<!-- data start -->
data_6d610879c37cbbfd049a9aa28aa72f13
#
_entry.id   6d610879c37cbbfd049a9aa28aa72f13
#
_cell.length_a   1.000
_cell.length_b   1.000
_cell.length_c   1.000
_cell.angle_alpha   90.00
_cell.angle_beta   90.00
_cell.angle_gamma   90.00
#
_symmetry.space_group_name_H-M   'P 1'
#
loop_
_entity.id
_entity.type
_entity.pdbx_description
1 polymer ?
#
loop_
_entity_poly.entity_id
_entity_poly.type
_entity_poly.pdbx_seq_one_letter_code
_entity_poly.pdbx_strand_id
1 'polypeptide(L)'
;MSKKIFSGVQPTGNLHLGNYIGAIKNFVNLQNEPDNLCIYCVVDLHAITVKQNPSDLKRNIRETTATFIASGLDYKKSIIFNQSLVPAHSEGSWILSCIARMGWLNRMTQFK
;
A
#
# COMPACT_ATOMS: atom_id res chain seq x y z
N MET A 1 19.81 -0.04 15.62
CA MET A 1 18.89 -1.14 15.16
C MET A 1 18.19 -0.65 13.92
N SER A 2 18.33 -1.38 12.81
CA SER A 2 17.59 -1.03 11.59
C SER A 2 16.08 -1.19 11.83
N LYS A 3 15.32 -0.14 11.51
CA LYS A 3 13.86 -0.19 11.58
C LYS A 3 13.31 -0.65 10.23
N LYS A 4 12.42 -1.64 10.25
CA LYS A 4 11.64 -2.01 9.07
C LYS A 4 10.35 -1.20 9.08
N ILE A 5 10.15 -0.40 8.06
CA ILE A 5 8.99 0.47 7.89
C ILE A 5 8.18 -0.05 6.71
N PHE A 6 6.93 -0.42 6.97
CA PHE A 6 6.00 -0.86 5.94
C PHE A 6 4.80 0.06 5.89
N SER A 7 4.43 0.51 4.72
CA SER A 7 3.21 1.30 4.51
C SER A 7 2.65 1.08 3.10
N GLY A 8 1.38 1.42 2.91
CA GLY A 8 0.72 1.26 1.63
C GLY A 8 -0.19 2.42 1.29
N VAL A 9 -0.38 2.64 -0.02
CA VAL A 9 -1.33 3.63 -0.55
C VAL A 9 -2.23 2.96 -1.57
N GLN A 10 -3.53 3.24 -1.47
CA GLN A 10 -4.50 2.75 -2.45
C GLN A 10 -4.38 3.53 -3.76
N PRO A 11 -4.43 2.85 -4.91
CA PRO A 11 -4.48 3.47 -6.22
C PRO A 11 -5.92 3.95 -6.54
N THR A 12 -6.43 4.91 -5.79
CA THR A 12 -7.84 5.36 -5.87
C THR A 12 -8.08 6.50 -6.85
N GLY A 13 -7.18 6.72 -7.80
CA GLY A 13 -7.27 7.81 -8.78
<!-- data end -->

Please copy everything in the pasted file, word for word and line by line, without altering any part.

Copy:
data_6d610879c37cbbfd049a9aa28aa72f13
#
_entry.id   6d610879c37cbbfd049a9aa28aa72f13
#
_cell.length_a   1.000
_cell.length_b   1.000
_cell.length_c   1.000
_cell.angle_alpha   90.00
_cell.angle_beta   90.00
_cell.angle_gamma   90.00
#
_symmetry.space_group_name_H-M   'P 1'
#
loop_
_entity.id
_entity.type
_entity.pdbx_description
1 polymer ?
#
loop_
_entity_poly.entity_id
_entity_poly.type
_entity_poly.pdbx_seq_one_letter_code
_entity_poly.pdbx_strand_id
1 'polypeptide(L)'
;MSKKIFSGVQPTGNLHLGNYIGAIKNFVNLQNEPDNLCIYCVVDLHAITVKQNPSDLKRNIRETTATFIASGLDYKKSIIFNQSLVPAHSEGSWILSCIARMGWLNRMTQFK
;
A
#
# COMPACT_ATOMS: atom_id res chain seq x y z
N MET A 1 19.81 -0.04 15.62
CA MET A 1 18.89 -1.14 15.16
C MET A 1 18.19 -0.65 13.92
N SER A 2 18.33 -1.38 12.81
CA SER A 2 17.59 -1.03 11.59
C SER A 2 16.08 -1.19 11.83
N LYS A 3 15.32 -0.14 11.51
CA LYS A 3 13.86 -0.19 11.58
C LYS A 3 13.31 -0.65 10.23
N LYS A 4 12.42 -1.64 10.25
CA LYS A 4 11.64 -2.01 9.07
C LYS A 4 10.35 -1.20 9.08
N ILE A 5 10.15 -0.40 8.06
CA ILE A 5 8.99 0.47 7.89
C ILE A 5 8.18 -0.05 6.71
N PHE A 6 6.93 -0.42 6.97
CA PHE A 6 6.00 -0.86 5.94
C PHE A 6 4.80 0.06 5.89
N SER A 7 4.43 0.51 4.72
CA SER A 7 3.21 1.30 4.51
C SER A 7 2.65 1.08 3.10
N GLY A 8 1.38 1.42 2.91
CA GLY A 8 0.72 1.26 1.63
C GLY A 8 -0.19 2.42 1.29
N VAL A 9 -0.38 2.64 -0.02
CA VAL A 9 -1.33 3.63 -0.55
C VAL A 9 -2.23 2.96 -1.57
N GLN A 10 -3.53 3.24 -1.47
CA GLN A 10 -4.50 2.75 -2.45
C GLN A 10 -4.38 3.53 -3.76
N PRO A 11 -4.43 2.85 -4.91
CA PRO A 11 -4.48 3.47 -6.22
C PRO A 11 -5.92 3.95 -6.54
N THR A 12 -6.43 4.91 -5.79
CA THR A 12 -7.84 5.36 -5.87
C THR A 12 -8.08 6.50 -6.85
N GLY A 13 -7.18 6.72 -7.80
CA GLY A 13 -7.27 7.81 -8.78